Weekly Preview: Earnings to Watch This Week (COUP, GME, LULU, ORCL)

Wall Street - Scott Eels, Bloomberg
Credit: Scott Eells/Bloomberg

Despite persistent concerns about valuation, stocks ended Friday near all-time highs, albeit somewhat mixed. This is after the August jobs report from the Labor Department came in much lower than expected. Ahead of the report, and particularly given the spread of the delta variant, analysts and economists had questioned the strength of the job market’s recovery from the pandemic.

Friday’s report did little to quell those concerns. But it was just good enough, if judging by the market’s reaction. On Friday both the Dow Jones Industrial Average and the S&P 500 index ended ended modestly lower. The Dow gave up 74.73 points, or 0.2%, to ended the session at 35,369.09. Declines in IBM (IBM), Intel (INTC) and Disney (DIS) offset gains in Apple (AAPL). The S&P 500 slipped 1.52 points, or less than 0.1%, to 4,535.43, while the tech-heavy Nasdaq Composite Index added 32.34 points, or 0.2%, to close at all-time high of 15,363.52.

Notable tech winners were DocuSign (DOCU) which rose 5.26% Friday after reporting earnings on Thursday that not only beat on both the revenue and profits, DocuSign also issued bullish guidance. Cloud specialist MongoDB (MDB) also powered the Nasdaq, rising 26% on Friday after a strong earnings beat. For the week, the Nasdaq was the biggest winner, rising 1.6%. The Dow saw a modest 0.2% loss, while the S&P 500 added 0.6%.

The fact that all three major averages are still trading near all-time highs underscores the level of optimism investors still have about the strength of the economic recovery. Notably, the weaker-than-expected jobs report didn't have the bearish effect it would typically have. The U.S. economy added 235,000 jobs in August, far fewer than forecast for an increase of 720,000, according to the Labor Department.

Despite the downbeat figure, the unemployment rate touched a new pandemic low, falling to 5.2% from 5.4%. This is, in part, because jobs data for June and July were raised from initial readings. The jobs date for June were revised higher to 962,000 from 938,000, while the July reading was adjusted to 1.05 million from 943,000. What’s more, average hourly earnings rose 0.6% month-over-month. Not only was that figure better than the 0.3% that was expected, it surpassed the 0.4% rise in July.

As it stands, wages rose 4.3% year over year, beating both the 3.9% expected and 4.0% reading for July. These figures, which confirms inflation is still high, may force the Feds to delay its long-anticipated tapering plan. This will continue to drive the dip-buying in stocks we have seen repeatedly as investors rush in on any signs of weakness to add shares ahead of the economic recovery. In other words, there are still reasons to be bullish on equities and stay confident in the market.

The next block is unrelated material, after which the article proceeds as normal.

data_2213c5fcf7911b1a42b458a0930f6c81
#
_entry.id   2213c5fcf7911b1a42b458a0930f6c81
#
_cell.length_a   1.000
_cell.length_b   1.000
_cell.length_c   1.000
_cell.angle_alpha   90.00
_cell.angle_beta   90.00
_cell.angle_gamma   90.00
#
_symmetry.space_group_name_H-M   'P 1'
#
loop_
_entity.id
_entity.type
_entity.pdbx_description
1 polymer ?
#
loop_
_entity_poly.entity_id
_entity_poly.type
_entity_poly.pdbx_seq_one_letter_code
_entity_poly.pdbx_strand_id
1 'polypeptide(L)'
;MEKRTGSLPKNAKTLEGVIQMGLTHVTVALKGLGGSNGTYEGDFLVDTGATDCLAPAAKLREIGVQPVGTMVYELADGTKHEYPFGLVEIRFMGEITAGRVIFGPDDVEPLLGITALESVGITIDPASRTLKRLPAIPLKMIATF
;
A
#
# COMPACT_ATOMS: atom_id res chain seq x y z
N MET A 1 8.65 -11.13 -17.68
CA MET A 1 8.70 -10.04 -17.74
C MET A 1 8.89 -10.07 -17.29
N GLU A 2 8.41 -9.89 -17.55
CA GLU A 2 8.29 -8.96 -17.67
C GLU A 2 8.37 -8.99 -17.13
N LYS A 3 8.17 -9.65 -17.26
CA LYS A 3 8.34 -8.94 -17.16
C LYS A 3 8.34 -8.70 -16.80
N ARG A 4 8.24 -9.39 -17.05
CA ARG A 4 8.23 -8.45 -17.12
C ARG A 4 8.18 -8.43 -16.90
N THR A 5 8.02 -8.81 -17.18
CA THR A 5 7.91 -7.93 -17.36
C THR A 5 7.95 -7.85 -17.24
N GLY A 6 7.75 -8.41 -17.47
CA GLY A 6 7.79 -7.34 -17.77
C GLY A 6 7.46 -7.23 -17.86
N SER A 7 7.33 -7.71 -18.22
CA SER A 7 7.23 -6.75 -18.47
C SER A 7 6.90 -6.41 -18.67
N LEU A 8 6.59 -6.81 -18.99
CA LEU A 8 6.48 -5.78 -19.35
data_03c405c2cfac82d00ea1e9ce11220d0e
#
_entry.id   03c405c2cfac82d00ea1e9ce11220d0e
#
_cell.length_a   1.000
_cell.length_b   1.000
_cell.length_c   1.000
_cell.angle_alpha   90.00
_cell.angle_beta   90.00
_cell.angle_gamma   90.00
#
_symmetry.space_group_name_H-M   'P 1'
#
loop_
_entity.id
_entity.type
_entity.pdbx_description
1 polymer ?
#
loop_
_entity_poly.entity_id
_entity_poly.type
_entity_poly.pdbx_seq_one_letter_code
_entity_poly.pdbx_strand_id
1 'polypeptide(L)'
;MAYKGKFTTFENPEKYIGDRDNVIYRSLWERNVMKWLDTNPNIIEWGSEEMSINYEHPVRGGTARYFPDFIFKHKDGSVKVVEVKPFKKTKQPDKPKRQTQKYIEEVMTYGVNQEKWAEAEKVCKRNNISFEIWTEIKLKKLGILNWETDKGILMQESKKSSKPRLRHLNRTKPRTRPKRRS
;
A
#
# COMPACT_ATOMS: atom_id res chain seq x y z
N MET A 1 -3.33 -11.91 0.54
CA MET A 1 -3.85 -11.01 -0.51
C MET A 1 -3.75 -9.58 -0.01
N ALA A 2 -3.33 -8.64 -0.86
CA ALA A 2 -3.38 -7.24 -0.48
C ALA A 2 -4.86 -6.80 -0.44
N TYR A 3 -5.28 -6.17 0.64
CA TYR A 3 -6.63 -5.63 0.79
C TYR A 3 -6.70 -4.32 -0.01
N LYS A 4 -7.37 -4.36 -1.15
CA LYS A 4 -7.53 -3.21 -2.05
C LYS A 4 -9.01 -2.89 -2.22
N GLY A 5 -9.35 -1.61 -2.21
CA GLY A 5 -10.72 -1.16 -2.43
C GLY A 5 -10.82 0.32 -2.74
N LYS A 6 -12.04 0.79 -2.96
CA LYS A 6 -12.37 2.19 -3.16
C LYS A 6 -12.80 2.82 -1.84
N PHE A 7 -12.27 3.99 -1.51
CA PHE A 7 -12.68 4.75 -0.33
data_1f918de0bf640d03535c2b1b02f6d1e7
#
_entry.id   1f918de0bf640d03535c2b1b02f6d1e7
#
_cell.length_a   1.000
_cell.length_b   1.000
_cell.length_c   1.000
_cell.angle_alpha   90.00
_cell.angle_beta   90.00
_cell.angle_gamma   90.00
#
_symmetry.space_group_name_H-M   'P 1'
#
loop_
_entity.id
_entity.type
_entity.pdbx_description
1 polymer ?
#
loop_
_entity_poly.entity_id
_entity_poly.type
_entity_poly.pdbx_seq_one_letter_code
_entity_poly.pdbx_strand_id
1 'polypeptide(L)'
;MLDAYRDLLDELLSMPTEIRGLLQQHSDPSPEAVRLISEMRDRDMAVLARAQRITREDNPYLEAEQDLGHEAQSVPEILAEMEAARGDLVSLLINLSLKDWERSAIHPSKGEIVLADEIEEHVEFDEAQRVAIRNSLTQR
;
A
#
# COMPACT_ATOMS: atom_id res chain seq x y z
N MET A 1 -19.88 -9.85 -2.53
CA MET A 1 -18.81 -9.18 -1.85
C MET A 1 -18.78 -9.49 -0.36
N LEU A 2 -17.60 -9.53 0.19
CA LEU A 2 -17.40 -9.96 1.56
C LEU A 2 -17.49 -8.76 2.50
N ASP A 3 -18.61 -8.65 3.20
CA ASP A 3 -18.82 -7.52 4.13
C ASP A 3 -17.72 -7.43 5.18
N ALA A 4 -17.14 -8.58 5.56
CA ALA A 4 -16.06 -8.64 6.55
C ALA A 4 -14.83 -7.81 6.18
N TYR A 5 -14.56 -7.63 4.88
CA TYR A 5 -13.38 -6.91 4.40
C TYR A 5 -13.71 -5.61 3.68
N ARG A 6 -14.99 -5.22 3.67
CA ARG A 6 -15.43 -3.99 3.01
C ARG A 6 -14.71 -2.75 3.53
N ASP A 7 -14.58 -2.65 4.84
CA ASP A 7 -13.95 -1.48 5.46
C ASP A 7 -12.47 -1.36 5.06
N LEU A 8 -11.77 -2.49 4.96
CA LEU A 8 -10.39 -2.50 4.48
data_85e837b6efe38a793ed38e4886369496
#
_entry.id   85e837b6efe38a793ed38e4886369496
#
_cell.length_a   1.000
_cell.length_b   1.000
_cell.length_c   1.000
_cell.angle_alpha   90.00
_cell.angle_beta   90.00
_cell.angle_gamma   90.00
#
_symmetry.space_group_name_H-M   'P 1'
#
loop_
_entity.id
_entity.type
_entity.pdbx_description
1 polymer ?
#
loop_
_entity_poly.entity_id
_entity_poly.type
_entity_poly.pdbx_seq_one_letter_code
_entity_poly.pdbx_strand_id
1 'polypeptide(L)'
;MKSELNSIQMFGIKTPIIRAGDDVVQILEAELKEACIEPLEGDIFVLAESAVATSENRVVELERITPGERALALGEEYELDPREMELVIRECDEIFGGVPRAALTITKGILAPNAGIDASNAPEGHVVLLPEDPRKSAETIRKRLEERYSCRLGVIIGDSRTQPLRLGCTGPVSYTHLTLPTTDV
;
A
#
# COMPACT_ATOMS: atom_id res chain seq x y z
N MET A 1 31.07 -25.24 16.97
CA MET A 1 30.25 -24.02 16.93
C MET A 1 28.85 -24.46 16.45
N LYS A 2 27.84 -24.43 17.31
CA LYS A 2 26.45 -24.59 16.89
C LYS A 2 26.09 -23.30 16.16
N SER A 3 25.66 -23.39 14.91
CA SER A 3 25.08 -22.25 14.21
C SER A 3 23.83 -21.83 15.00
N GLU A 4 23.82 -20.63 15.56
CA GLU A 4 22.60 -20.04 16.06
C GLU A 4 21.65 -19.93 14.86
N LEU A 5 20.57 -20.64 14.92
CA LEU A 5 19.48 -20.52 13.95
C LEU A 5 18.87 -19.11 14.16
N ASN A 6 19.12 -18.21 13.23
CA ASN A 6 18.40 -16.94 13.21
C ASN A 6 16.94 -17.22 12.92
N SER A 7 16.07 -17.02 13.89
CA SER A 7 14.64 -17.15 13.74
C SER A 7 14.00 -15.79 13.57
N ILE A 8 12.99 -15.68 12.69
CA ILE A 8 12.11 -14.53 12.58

As far as earnings go, here are the stocks I’ll be watching this week.

Coupa Software (COUP) - Reports after the close, Tuesday, Sep. 7

Wall Street expects Coupa to lose 6 cents per share on revenue of $162.98 million. This compares to the year-ago quarter when it earned 21 cents per share on revenue of $125.92 million.

What to watch: Shares of Coupa, a provider of a cloud-based corporate spend management software, have risen more than 17% over the past month, including 13% in one week as investors returned to high-growth software stocks. Even with the Coupa’s recent popularity, shares have fallen 25% in six months, trailing the 17% rise in the S&P 500 index. And on a year-to-date basis, the stock has lost 24.4%, while the S&P has gained 21%. Aiming to become a BSM (Business Spend Management) leader, Coupa makes money by analyzing large quantities of corporate transactional expense data, looking for spending patterns and areas of inefficiency. With its total addressable market measured at $56 billion and growing, Coupa’s platform helps customers with actionable insights that can lead to improved inventory management, smarter purchasing decisions, while lowering expenditures. But concerns about slower growth and Coupa’s valuation — currently at 40 times forecasted revenue — has kept the stock in a tight range. The company on Tuesday can change that narrative by delivering a top- and bottom line beat, along with confident guidance.

GameStop (GME) - Reports after the close, Wednesday, Sep. 8

Wall Street expects GameStop to lose 67 cents per share on revenue of $1.12 billion. This compares to the year-ago quarter when it lost $1.40 per share on revenue of $942 million.